The MWC keynotes ended with a unicorn hunt but ARM’s kids panel showed the true way forward for the industry.
The final keynote session of MWC Thursday attempted to introduce what the GSMA expects will be the next so-called “unicorns” from its 4YFN side event for start-ups. But they were arguably looking in the wrong place, as the most interesting new entrepreneurs were onstage the previous day – and none of them over the age of 14.
The unicorn keynote session featured CEOs from four startups proposing a range of technological solutions:
- Light, which developed the imaging technology for the new Nokia 9 PureView smartphone that uses five cameras to produce high-rez photos. CEO and co-founder Dave Grannan said the technology could also be used to enable new e-commerce features (i.e. Alexa using its camera to measure your kitchen shelves to recommend the right sized microwave oven) and telemedicine i.e. remote wound management).
- MessageBird, which uses APIs to simplify omnichannel customer service for enterprises. Founder and CEO Robert Vis didn’t say exactly how it worked, but cited examples like enabling anonymized communication with your Uber driver, reordering food right away when the delivery goes bad, or clinics reminding patients of appointments via whatever messaging service they use.
- Sparrho, which aims to counter distrust of AI with ‘augmented intelligence’ (a.k.a. hybrid AI). Founder and CEO Vivian Chan explained the objective is to enable collaboration between humans and machines to demystify the decisions that an AI algorithm makes and help it make better decisions.
- Picasso Labs, which has developed an analytics platform that provides performance insights for all of the visual content that brands put online (to include Instagram and other social media sites). Founder and CEO Anastasia Leng said this allows brand marketers to understand the actual impact of every single visual cue they put in front of their consumers and how that impacts consumer reactions.
All of these are pretty innovative, of course. But the whole session paled in comparison to a Wednesday keynote from ARM CEO Simon Segars, who said that the secret to figuring out the fabled “killer apps” for 5G is to ask the kids who will be growing up with the technology.
And that’s just what he did – literally. Segars brought out onstage four kids who are members of Generation Arm2Z, a project started by ARM last year “to get kids and young people engaged in the discussion about where technology is going next.”
But the four Generation Arm2Z ‘ambassadors’ weren’t your average kids:
- Emma Yang (age 14) developed an app called Timeless, which enables people with Alzheimer’s to stay connected with their families.
- Avye Couloute (age 11) builds robots for fun and started an event called Girls Into Coding. As the name suggests, it provides girls with the tools and knowledge to learn coding, with the goal of creating opportunities for girls in STEM.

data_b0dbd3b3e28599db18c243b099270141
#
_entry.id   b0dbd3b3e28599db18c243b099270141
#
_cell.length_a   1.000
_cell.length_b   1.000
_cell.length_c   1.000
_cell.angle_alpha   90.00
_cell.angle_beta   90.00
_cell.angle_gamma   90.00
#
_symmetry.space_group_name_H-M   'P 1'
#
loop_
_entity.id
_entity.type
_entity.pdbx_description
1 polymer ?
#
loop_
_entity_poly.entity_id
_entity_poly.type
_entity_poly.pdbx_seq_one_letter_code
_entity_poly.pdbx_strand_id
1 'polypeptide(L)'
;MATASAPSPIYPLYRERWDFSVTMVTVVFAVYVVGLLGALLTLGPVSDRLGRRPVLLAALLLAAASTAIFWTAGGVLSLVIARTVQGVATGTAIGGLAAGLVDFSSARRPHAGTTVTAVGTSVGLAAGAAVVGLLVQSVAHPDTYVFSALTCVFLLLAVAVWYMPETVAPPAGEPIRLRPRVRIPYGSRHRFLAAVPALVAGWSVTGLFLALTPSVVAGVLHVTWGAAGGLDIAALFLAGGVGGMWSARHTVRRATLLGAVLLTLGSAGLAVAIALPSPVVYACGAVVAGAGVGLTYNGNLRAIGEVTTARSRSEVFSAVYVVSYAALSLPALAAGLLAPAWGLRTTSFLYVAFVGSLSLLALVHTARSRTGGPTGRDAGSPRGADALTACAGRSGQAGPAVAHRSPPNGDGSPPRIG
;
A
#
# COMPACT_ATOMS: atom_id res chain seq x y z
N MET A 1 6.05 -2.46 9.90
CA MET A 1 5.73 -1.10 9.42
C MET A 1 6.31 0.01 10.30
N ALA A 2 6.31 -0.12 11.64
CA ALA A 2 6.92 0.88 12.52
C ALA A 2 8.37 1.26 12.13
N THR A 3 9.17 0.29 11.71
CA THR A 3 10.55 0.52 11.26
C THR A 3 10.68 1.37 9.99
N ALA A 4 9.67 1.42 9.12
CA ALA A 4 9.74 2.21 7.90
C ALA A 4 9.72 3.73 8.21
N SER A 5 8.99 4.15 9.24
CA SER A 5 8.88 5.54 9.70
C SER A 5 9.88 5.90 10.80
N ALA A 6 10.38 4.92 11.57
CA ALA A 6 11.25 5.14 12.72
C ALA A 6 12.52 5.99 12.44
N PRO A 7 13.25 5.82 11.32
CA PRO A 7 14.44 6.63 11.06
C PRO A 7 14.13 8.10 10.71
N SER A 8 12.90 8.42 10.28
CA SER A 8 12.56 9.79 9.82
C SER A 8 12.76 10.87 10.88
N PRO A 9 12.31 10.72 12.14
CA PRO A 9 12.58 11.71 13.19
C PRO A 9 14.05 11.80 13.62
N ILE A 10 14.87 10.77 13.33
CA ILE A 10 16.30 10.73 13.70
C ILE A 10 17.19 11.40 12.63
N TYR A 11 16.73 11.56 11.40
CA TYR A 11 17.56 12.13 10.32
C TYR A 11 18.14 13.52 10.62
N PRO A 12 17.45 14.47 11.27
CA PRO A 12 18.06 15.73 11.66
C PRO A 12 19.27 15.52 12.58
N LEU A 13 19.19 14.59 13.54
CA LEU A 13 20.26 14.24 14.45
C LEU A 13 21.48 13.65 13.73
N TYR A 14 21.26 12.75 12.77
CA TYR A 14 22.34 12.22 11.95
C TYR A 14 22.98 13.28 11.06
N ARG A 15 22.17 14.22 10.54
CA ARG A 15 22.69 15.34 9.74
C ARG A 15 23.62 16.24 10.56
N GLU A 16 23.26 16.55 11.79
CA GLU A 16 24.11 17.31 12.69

- Reuben Paul (age 13) hacks household appliances to demonstrate security flaws, and founded CyberShaolin, a non-profit security awareness and education organization for kids.
- Samaira Mehta (age 10) created a “STEM coding board game” called CoderBunnyz as a way to get kids started in understanding the concepts of coding, as well as an AI board game called CoderMindz, and started the 1 Billion Kids Can Code initiative.
The kids are alright (and also right)
The Arm2Z panel was more than a cute novelty – the important overall theme was how kids view the digital mobile world that we all live in. Put simply, they aren’t encumbered by legacy mindsets shaped at a time when everyone thought the iPod was a pretty neat idea – the digital mobile paradigm is completely normal for them.
Consequently, they’re keenly aware of the importance of STEM, knowing how to code in a software-driven world, keeping these networks, services and gadgets secure by design, and the ability of all this tech to create a more inclusive society where no one is left behind.
Encouragingly for the mobile sector, all four Arm2Z kids are very keen on 5G, particularly its low-latency capabilities and the kinds of apps that will enable, and the ability of 5G to bring those capabilities to underserved populations.
Indeed, a point each Arm2Z panelist raised repeatedly to the audience was the need for the mobile industry to make digital technology more accessible and bring the “intelligent connectivity” of MWC’s tag line to places where there isn’t yet any connectivity at all, or where people can’t afford it.
That might sound pie-in-the-sky, and there may not be an obvious monetizable business model, which was the chief concern of the unicorns (with the exception of Sparrho, whose technology is driven by the need to overcome human suspicion and distrust of AI).
But that’s to miss the point that these young people will grow up to be future customers and even business partners who might come up with your killer 5G app. They don’t just see digital mobile technology as a vehicle for social media, cooler games and video-streaming services – they see it as a platform to make the world a better place for everyone, not just those who can pay for it.
That is what they expect mobile and digital companies to be doing. And if you don’t, they’ll do it themselves – with or without you.